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December 18, 2013 | Law Alert

Stueve Bros. Farms, LLC v. Berger Kahn (2013) 222 Cal.App.4th 303

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The Fourth District holds claims of serious wrongdoing are not barred by CCP § 340.6 because the four-year limitation period was tolled by continuous representation, and the one-year limitation period did not commence until discovery.

The heirs to the Stueve family Altadena Dairy fortune alleged attorney Raymond Novell, a lifelong friend of the family, partnered with Berger Kahn estate planning attorney Jay Wayne Allen to embezzle their fortune. Novell and Allen convinced the Stueves to avoid taxes by setting up a multitude of trusts where Novell acted as trustee. The heirs alleged Allen and Novell operated a Ponzi scheme through money laundering and sham loans.

After Earl Stueve’s death, Novell informed his widow there was no money in the estate. She then contacted another heir, Michael Meyer, who discovered the scope of the scheme seven months prior to filing the complaint.

The Court of Appeal held the CCP §340.6 four-year limitations period could not begin to run against Berger Kahn before Allen commenced his employment there. The four-year outside limitations period was not a bar to claims of wrongdoing that occurred within four years of filing the complaint. Moreover, the four-year period was tolled as to Berger Kahn under the continuous representation provision from the time Allen commenced employment until he left the firm.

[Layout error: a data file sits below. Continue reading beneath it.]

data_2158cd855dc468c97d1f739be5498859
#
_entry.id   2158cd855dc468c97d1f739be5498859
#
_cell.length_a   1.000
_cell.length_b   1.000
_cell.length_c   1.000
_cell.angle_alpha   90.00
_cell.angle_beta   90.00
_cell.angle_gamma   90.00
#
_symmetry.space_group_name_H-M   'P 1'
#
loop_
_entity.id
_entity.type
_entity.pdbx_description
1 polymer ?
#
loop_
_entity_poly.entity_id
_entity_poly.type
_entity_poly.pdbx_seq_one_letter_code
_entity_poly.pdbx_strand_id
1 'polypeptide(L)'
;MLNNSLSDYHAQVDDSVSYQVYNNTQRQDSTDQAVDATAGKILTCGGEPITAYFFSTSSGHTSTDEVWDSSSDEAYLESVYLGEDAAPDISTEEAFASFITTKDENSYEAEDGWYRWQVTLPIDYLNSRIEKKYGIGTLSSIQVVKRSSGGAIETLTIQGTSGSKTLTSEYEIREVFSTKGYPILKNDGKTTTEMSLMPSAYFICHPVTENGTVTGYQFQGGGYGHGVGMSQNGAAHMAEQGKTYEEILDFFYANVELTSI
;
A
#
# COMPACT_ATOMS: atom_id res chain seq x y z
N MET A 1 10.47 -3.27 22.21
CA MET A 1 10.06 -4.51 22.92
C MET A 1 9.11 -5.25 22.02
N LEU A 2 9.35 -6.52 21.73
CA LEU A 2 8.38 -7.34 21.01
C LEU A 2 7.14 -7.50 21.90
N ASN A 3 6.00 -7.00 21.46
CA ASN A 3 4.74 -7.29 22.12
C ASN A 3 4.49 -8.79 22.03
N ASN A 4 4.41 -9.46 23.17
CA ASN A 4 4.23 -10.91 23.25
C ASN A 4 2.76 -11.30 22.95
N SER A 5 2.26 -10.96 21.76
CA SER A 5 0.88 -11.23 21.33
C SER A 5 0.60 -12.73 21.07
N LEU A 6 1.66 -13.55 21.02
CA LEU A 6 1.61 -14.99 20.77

The CCP §340.6 one-year limitations period did not bar Plaintiffs’ claims. Berger Kahn did not establish plaintiff discovered, or should have discovered, the facts alleged to constitute Berger Kahn’s wrongdoing more than one year prior to filing the complaint.

The Court rejected Berger Kahn’s argument the knowledge of Allen’s new firm, Buchalter Nemer, was imputed to Plaintiffs. This would eviscerate the CCP §340.6 “knew or should have known” rule. The Court also rejected Berger Kahn’s argument that Novell’s knowledge of Berger Kahn’s conduct was sufficient to trigger the one-year limitations. It would be absurd to presume Novell would disclose Berger Kahn’s misdeed to the Stueves, since it would expose his own wrongdoing.

Berger Kahn argued Novell, as trustee, was the only one with standing to file a lawsuit. Because he and Allen concocted the scheme, Novell could not allege fraud against Berger Kahn. The Court rejected this argument, reasoning the premise of the lawsuit is that Novell and Allen schemed and conspired together. Although Berger Kahn represented Novell, it had a duty not to commit an intentional tort, such as fraud, against the Stueves or any third party.

Comment: Courts are reluctant to dispose of cases alleging serious wrongdoing on the statute of limitations at the pleading stage.

Practice Area: Lawyers & Judges Defense Group
Attorney: John B. Sullivan

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